In 1998 the Auditor-General developed advertising guidelines in the wake of widespread criticism of the Howard government’s tax advertising campaign which was screened just before the federal election campaign. The Howard government ignored those guidelines for a decade and continued the practice of using public funds for government advertising campaigns which were generally agreed to contain party political content. The Rudd government came to power after the 2007 federal election with a strong commitment to address this ‘long term cancer on our democracy’. However, the recent controversy over the government’s decision to spend $38.5 million on an advertising campaign to explain the new mining tax proposal highlights the need to address this important issue in legislation.
The Bill establishes a framework for accountability of expenditure on government information and advertising campaigns. It sets out a process for all campaigns with a budget in excess of $250,000, which provides for comprehensive and continuous review of these campaigns by the Auditor-General, and a full transparency and reporting mechanism by the relevant Minister and the Auditor-General to allow scrutiny of the parliament.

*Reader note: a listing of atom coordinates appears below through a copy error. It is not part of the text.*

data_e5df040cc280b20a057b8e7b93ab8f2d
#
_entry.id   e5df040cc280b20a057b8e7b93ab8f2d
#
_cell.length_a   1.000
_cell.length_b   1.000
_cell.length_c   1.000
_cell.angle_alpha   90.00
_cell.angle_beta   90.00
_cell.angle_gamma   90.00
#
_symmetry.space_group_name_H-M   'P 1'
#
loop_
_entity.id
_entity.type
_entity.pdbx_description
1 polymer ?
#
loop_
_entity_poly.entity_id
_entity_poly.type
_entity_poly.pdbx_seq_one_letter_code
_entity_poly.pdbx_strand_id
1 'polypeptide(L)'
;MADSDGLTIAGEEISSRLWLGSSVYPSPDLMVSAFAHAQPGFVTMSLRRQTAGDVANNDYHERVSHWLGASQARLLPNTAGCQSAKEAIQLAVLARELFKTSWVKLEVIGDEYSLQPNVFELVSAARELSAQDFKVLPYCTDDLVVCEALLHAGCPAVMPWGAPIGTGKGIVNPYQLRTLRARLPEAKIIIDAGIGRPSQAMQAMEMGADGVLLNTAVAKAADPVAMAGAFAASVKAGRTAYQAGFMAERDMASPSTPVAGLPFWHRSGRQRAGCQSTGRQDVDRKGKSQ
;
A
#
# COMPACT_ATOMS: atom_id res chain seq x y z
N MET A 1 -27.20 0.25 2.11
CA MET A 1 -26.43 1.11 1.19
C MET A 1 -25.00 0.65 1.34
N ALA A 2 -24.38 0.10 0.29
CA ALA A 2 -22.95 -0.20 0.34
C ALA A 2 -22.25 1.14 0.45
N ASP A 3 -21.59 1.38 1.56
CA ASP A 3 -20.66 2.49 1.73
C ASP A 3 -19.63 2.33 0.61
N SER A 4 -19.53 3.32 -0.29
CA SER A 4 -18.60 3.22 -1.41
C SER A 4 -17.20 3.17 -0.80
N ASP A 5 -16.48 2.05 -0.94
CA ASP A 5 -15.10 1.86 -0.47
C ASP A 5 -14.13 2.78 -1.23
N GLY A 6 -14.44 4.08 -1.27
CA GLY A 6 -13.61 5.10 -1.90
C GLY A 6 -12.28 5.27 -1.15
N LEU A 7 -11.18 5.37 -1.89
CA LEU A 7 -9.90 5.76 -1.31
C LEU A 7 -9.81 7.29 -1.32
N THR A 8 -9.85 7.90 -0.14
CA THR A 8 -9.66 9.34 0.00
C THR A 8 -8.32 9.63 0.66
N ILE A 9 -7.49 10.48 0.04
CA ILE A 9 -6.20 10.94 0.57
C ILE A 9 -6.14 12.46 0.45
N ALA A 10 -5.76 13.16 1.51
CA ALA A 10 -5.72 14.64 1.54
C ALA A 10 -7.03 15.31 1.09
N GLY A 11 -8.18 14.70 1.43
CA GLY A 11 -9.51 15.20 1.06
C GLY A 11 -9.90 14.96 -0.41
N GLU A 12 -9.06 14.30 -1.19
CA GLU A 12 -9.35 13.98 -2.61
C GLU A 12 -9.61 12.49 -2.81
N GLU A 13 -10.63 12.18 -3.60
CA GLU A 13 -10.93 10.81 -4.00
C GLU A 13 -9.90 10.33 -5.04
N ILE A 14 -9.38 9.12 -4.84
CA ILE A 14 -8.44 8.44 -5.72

The Auditor-General will assess and review the information and advertising campaign against the Guidelines set out in the Schedule of the Bill. The Schedule outlines the principles and guidelines to govern the expenditure, material, implementation and delivery of campaigns. The Guidelines are based on those issues by the Department of Finance and Deregulation in July 2008 and incorporate key recommendations made by the Auditor-General in the review of the guidelines conducted this year.
The Guidelines set out provisions for the development of material to meet specific objectives including the requirement for material to be relevant to government responsibilities; to be presented in an objective, fair and accessible manner; to be produced and distributed in an efficient, effective and relevant manner, with due regard to accountability; to comply with legal requirement and that material must not be directed at promoting party political interests.